A delegation from the International School of Brussels (ISB), one of the world’s leading international schools, will be presenting on “Choosing the Right International School” at the JW Marriott Hotel, Dongdaemun Square, Seoul, on July 8, 2015 from 18:00 to 20:00. ISB will also be holding a reunion for its Korean alumni on July 11th at the same location.
Readers are invited to join the information session on July 8: RSVP at firstname.lastname@example.org fill out the form below!
Young Hyun Choi graduated from ISB in 2010 and is currently doing his military service in Korea. He is also the head of ISB’s Korean Alumni Association. Robin Berting has worked at international schools in Korea and Spain and is now the Admissions Manager at ISB. The two will join others at both the presentation and reunion. Here Robin asks Young Hyun to share his special experience at ISB.
Robin Berting: What brought you and your family to Belgium and how long were you there?
Young Hyun Choi: Without much advance notice, my family moved to Belgium because my father was relocated to his company’s European head office. I attended ISB from 2004 to 2010 and still feel very fortunate to have spent both my middle and high school years there.
RB: Do you remember what was going through your mind when you found out that you were going to move to Belgium?
YHC: As I said, the news came to my family unexpectedly. Nonetheless, I was excited not just to travel, but to live abroad, especially as a Korean living on a peninsula with the northern border blocked by North Korea. I still remember running to my room and pinpointing Belgium on the globe in great excitement at the prospect of visiting different major cities in Europe.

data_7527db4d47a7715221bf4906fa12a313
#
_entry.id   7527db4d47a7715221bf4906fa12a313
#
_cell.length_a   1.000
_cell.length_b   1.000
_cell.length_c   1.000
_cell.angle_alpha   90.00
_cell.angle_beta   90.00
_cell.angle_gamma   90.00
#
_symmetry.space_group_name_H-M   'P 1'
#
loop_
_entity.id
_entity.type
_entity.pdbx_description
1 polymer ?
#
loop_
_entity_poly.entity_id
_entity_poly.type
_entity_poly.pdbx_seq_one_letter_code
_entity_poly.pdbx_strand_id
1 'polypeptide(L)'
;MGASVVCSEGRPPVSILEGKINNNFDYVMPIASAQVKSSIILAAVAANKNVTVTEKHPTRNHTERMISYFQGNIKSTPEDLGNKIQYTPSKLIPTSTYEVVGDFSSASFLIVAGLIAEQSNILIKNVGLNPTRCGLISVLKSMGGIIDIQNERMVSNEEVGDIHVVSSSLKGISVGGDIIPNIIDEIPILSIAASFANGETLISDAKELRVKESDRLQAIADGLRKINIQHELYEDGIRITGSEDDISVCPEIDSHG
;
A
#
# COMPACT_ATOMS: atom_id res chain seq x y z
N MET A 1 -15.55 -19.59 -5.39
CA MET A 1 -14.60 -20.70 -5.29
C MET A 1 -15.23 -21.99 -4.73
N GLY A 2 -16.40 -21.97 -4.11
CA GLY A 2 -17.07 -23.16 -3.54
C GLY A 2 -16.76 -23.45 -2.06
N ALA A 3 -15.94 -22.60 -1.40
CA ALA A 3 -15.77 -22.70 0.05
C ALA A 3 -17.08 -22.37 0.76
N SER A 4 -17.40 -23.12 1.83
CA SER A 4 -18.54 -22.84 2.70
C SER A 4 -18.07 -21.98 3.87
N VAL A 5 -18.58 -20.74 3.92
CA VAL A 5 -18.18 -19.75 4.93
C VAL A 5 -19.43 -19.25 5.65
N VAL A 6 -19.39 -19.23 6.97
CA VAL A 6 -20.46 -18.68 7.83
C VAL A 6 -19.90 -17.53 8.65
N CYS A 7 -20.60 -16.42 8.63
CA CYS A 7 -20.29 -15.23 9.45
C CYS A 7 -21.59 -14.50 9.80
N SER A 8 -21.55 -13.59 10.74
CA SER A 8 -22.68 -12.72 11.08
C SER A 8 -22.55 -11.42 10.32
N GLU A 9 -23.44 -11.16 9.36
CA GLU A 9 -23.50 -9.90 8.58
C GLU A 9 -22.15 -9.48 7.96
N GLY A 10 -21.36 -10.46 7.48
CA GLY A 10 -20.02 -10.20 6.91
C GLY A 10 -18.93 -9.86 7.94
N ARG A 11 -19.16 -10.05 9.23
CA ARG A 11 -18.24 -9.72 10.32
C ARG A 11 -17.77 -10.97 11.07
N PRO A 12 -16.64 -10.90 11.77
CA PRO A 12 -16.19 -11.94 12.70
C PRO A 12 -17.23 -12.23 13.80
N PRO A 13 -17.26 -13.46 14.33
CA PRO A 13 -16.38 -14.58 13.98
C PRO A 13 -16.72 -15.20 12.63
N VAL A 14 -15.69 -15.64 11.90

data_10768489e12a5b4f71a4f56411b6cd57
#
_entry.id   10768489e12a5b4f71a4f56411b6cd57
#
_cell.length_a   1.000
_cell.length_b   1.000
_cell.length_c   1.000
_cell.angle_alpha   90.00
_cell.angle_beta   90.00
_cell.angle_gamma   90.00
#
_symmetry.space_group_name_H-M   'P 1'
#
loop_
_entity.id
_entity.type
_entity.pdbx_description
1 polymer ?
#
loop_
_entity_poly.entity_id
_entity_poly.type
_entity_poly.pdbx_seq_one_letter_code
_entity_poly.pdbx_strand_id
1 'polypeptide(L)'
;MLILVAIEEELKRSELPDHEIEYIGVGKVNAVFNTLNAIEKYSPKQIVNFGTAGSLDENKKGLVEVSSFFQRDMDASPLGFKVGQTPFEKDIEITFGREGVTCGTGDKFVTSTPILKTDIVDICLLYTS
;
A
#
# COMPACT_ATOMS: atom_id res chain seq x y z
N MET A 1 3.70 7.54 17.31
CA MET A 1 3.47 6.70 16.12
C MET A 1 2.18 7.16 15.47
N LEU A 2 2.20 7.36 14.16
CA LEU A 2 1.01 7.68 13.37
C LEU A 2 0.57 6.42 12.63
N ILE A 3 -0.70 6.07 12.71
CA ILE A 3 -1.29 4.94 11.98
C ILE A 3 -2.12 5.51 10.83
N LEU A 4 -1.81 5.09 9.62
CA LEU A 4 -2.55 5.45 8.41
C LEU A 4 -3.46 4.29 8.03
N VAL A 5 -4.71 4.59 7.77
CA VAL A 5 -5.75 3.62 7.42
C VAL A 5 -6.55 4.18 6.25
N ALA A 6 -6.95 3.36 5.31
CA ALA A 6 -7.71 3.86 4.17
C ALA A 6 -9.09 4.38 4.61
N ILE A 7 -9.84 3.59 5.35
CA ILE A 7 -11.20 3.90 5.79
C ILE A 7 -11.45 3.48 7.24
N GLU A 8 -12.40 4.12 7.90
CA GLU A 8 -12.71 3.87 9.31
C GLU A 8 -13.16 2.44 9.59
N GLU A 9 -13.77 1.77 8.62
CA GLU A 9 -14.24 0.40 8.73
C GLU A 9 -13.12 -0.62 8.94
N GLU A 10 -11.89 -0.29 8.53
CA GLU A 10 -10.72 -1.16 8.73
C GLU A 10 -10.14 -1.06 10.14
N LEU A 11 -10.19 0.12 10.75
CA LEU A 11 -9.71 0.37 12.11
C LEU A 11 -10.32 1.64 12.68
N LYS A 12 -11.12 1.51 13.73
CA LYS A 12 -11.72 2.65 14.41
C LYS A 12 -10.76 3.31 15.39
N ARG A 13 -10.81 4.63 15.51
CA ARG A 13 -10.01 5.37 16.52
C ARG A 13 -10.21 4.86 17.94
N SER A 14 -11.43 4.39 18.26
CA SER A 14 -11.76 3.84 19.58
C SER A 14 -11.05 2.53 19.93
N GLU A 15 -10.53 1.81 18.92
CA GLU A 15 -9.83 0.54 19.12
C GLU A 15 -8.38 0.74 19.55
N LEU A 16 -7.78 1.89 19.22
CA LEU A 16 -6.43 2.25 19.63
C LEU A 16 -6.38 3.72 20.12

RB: Was it hard to adapt to your new school, city and languages?
YHC: Obviously, I was intimidated on my first day at ISB with the language barrier and completely different environment. However, the school had a fantastic atmosphere in which everyone was used to the multicultural setting with international students. Furthermore, the well-structured English Language Development (ELD) program helped me grasp the language quickly and I soon became an integral part of the student body through soccer and other extracurricular activities. And outside school, without even realizing it, I was picking up French words, which proved useful later when I started to take French classes at ISB.
RB: How were your teachers?
YHC: They were educators, leaders and mentors, and many had a lot of experience in international schools. But it was their passion and care that motivated me most. For example, I was so impressed by the dedication that Mrs. Thomas, Mr. Krieckhaus and Mrs. Hoag put into our Math Clubs that at one point it served as my driving force to excel in math competitions! I still do keep in touch with them by email or on Facebook. Indeed, teacher-student relationships at the International School of Brussels are life-long relationships.
RB: We all know the extent to which Koreans stress the importance of education – especially high school education. I see that you were able to take advantage of some of the extra-curricular activities offered at ISB. Could you find balance between such activities and academics?